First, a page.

But some questions come our way that are a bit beyond what we're fit to answer. What's the best way to use Quickbooks for a non-profit? How do you handle access for accreditation staff? What's your policy for online course attendance? And so on. These are questions not so much about Populi as they are about the best way to run your school (and how Populi fits into that). On those matters, we like to defer to the experts: other users. Among our hundreds of customers, we have schools with a wide variety of shapes, sizes, and missions—and, we're sure, someone who has puzzled through your very problem and now has wisdom to share.

You can seek out that wisdom—and share your own—on the Populi User Forum. The Forum lets our users pose questions about best practices, school policies, workflow ideas, and so on—basically, anything having to do with running your school (including how to use Populi to make that happen). We encourage you to get on the Forum; a simple way to keep an eye on it is to subscribe to email updates. These will alert you to new topics, comments, and replies. Here's how to subscribe:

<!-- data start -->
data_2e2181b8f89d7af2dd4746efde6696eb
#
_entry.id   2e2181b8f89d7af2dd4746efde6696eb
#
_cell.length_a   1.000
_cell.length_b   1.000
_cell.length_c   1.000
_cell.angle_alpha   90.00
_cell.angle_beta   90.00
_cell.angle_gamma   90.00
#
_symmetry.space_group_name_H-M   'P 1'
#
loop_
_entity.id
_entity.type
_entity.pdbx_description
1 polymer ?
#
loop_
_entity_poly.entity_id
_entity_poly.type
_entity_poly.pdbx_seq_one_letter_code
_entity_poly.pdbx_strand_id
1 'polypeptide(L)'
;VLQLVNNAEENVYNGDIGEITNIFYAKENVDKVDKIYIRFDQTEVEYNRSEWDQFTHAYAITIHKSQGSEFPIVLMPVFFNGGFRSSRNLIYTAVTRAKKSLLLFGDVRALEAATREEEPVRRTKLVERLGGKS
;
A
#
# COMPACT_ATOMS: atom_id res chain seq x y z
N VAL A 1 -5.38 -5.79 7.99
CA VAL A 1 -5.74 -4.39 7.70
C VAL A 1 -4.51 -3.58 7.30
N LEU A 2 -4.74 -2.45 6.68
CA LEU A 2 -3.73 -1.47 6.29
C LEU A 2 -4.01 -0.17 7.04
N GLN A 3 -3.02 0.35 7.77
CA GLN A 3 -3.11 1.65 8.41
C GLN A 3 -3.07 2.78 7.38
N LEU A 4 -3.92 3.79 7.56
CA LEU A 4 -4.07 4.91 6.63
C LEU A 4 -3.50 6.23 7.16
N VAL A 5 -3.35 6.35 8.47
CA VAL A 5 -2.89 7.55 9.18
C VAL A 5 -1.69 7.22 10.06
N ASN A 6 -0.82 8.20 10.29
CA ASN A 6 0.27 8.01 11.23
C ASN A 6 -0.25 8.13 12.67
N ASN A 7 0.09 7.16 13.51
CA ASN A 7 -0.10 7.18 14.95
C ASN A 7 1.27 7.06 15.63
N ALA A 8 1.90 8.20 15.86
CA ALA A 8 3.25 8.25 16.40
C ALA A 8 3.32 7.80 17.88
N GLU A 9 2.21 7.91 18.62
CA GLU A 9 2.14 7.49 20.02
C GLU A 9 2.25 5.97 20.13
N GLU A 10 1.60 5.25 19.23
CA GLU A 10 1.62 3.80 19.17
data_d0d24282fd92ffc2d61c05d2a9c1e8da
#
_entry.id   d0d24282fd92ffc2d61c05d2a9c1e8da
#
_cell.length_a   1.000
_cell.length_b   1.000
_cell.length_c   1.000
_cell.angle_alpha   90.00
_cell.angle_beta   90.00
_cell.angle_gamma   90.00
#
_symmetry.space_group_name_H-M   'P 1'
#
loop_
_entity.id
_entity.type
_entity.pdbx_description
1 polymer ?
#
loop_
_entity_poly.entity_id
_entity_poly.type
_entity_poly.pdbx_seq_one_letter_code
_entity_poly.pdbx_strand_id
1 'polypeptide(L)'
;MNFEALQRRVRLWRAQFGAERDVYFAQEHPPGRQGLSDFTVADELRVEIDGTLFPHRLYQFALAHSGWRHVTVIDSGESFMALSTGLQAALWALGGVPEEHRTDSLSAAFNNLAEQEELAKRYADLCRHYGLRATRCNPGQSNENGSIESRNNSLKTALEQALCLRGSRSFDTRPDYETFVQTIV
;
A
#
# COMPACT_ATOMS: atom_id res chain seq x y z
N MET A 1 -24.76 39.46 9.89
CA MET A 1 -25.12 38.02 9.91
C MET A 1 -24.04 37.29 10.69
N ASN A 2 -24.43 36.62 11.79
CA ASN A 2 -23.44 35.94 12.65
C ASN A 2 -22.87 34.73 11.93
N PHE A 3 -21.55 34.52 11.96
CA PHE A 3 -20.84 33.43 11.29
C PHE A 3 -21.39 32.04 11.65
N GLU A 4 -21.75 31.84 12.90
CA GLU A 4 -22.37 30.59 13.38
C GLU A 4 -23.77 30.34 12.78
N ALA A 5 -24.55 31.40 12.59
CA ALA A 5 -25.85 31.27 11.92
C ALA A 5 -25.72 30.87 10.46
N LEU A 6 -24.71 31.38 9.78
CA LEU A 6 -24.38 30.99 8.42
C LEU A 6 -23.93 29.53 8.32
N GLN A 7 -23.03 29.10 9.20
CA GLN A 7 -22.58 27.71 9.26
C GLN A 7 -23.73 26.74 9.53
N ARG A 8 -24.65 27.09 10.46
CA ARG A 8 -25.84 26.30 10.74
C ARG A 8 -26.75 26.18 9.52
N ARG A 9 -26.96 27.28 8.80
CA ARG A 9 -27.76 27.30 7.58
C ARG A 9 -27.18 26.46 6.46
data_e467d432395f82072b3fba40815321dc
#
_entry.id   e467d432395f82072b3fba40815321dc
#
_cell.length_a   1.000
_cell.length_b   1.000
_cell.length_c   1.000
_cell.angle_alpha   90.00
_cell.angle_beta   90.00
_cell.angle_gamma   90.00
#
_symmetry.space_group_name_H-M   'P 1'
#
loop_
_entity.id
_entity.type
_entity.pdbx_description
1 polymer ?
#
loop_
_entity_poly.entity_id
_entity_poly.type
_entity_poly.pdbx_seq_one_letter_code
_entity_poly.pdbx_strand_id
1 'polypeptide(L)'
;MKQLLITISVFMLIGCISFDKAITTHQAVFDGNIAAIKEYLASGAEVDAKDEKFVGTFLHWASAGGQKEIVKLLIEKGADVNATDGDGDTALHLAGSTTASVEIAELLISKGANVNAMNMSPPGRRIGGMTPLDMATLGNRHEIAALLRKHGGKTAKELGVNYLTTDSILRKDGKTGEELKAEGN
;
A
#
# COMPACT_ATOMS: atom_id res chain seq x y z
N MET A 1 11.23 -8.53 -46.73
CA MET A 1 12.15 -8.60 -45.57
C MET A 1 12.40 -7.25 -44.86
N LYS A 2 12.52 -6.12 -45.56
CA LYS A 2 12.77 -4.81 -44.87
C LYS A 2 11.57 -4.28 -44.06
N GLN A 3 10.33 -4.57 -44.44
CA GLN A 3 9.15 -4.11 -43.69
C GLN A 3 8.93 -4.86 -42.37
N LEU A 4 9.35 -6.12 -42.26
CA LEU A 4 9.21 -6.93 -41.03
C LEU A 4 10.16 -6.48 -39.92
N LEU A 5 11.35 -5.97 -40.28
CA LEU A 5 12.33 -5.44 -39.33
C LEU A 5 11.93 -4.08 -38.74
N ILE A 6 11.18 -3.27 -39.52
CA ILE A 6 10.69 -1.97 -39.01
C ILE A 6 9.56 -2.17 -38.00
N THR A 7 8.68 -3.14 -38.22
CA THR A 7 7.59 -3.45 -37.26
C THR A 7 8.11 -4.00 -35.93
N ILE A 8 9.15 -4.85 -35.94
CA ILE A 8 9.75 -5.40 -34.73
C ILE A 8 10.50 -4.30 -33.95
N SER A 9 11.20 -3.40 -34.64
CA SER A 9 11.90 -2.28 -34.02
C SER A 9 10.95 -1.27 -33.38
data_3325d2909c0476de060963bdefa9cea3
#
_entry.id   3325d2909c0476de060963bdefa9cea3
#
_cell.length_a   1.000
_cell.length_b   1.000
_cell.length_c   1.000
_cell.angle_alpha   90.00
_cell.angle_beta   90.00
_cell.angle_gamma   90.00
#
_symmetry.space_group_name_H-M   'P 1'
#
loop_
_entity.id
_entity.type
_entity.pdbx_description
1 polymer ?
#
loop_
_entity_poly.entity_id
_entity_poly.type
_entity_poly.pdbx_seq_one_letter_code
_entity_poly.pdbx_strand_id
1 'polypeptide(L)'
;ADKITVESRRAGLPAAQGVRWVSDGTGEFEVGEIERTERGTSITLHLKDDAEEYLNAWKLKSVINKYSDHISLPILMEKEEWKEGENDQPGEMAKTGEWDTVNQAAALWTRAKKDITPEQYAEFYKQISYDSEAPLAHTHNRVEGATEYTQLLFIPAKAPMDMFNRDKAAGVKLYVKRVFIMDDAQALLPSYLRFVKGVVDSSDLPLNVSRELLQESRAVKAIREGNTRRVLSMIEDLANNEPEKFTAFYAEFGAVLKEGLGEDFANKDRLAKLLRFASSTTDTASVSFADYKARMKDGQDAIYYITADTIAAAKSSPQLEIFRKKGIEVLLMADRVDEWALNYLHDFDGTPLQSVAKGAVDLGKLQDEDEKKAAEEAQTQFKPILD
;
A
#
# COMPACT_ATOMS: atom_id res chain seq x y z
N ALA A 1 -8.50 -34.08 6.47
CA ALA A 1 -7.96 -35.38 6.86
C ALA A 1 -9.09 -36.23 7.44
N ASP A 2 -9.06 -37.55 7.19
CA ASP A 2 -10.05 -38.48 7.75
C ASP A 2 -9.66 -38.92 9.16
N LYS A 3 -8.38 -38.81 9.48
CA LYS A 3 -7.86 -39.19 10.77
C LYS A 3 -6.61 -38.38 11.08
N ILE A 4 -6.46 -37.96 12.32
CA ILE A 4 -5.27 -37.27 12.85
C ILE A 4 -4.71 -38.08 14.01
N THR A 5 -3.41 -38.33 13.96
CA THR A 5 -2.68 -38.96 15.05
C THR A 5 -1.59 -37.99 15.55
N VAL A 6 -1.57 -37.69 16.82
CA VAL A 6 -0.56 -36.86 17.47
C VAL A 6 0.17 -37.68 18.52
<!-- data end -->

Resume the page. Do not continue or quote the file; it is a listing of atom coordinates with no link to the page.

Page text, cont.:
1. Go to the Knowledge Base

Click the orange help button in the upper right corner of Populi. Or, go to Populi Support and log in with your regular Populi login credentials and your school's Populi URL.

2. Go to the User Forum

In the right column of the Populi Support landing page, you'll see a list of Forums. Click User Forums.

You'll then see links to the User Forum and the Feature Request Forum. Click the User Forum heading.

3. Subscribe!

Near the top of the screen, you'll see a subscribe link. Click it, and you'll be subscribed—that's it! Now, whenever someone posts or updates a new topic or comment, you'll receive a message about it at the email address marked Primary on your Populi profile.

Of course, everyone here is keeping an eye on the User Forum, too. We think it's a great opportunity for our users to help each other out and learn more about making Populi do the most for your school.